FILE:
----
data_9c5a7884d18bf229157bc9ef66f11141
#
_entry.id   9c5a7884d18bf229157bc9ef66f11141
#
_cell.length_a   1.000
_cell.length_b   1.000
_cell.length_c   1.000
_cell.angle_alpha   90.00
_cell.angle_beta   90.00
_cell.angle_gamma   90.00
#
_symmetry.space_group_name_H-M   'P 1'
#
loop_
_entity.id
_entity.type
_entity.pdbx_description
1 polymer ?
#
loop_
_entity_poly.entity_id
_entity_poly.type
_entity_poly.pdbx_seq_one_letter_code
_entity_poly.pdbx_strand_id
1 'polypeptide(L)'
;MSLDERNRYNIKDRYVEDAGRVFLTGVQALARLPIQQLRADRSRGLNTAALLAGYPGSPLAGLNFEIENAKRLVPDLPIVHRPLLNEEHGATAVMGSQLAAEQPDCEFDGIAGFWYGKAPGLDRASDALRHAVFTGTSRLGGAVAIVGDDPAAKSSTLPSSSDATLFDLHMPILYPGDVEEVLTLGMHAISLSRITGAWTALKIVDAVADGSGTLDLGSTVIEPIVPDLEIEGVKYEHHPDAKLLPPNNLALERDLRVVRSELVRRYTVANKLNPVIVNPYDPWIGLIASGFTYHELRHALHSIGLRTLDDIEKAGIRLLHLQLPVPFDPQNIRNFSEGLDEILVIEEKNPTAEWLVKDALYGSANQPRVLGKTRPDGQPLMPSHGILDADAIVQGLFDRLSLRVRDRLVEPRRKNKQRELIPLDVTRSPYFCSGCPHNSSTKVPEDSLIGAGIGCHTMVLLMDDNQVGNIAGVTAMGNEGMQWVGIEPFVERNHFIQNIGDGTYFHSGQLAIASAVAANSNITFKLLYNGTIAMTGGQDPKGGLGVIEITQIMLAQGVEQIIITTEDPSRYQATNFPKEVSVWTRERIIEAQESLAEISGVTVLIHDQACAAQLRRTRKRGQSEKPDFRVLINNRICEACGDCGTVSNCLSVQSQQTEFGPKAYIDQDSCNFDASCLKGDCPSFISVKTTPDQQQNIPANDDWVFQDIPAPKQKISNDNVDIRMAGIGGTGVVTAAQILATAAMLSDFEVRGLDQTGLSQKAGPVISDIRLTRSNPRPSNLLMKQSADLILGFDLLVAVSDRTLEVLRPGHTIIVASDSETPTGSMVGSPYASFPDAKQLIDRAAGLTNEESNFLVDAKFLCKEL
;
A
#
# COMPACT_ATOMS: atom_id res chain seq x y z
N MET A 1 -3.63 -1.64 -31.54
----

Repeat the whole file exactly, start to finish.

data_9c5a7884d18bf229157bc9ef66f11141
#
_entry.id   9c5a7884d18bf229157bc9ef66f11141
#
_cell.length_a   1.000
_cell.length_b   1.000
_cell.length_c   1.000
_cell.angle_alpha   90.00
_cell.angle_beta   90.00
_cell.angle_gamma   90.00
#
_symmetry.space_group_name_H-M   'P 1'
#
loop_
_entity.id
_entity.type
_entity.pdbx_description
1 polymer ?
#
loop_
_entity_poly.entity_id
_entity_poly.type
_entity_poly.pdbx_seq_one_letter_code
_entity_poly.pdbx_strand_id
1 'polypeptide(L)'
;MSLDERNRYNIKDRYVEDAGRVFLTGVQALARLPIQQLRADRSRGLNTAALLAGYPGSPLAGLNFEIENAKRLVPDLPIVHRPLLNEEHGATAVMGSQLAAEQPDCEFDGIAGFWYGKAPGLDRASDALRHAVFTGTSRLGGAVAIVGDDPAAKSSTLPSSSDATLFDLHMPILYPGDVEEVLTLGMHAISLSRITGAWTALKIVDAVADGSGTLDLGSTVIEPIVPDLEIEGVKYEHHPDAKLLPPNNLALERDLRVVRSELVRRYTVANKLNPVIVNPYDPWIGLIASGFTYHELRHALHSIGLRTLDDIEKAGIRLLHLQLPVPFDPQNIRNFSEGLDEILVIEEKNPTAEWLVKDALYGSANQPRVLGKTRPDGQPLMPSHGILDADAIVQGLFDRLSLRVRDRLVEPRRKNKQRELIPLDVTRSPYFCSGCPHNSSTKVPEDSLIGAGIGCHTMVLLMDDNQVGNIAGVTAMGNEGMQWVGIEPFVERNHFIQNIGDGTYFHSGQLAIASAVAANSNITFKLLYNGTIAMTGGQDPKGGLGVIEITQIMLAQGVEQIIITTEDPSRYQATNFPKEVSVWTRERIIEAQESLAEISGVTVLIHDQACAAQLRRTRKRGQSEKPDFRVLINNRICEACGDCGTVSNCLSVQSQQTEFGPKAYIDQDSCNFDASCLKGDCPSFISVKTTPDQQQNIPANDDWVFQDIPAPKQKISNDNVDIRMAGIGGTGVVTAAQILATAAMLSDFEVRGLDQTGLSQKAGPVISDIRLTRSNPRPSNLLMKQSADLILGFDLLVAVSDRTLEVLRPGHTIIVASDSETPTGSMVGSPYASFPDAKQLIDRAAGLTNEESNFLVDAKFLCKEL
;
A
#
# COMPACT_ATOMS: atom_id res chain seq x y z
N MET A 1 -3.63 -1.64 -31.54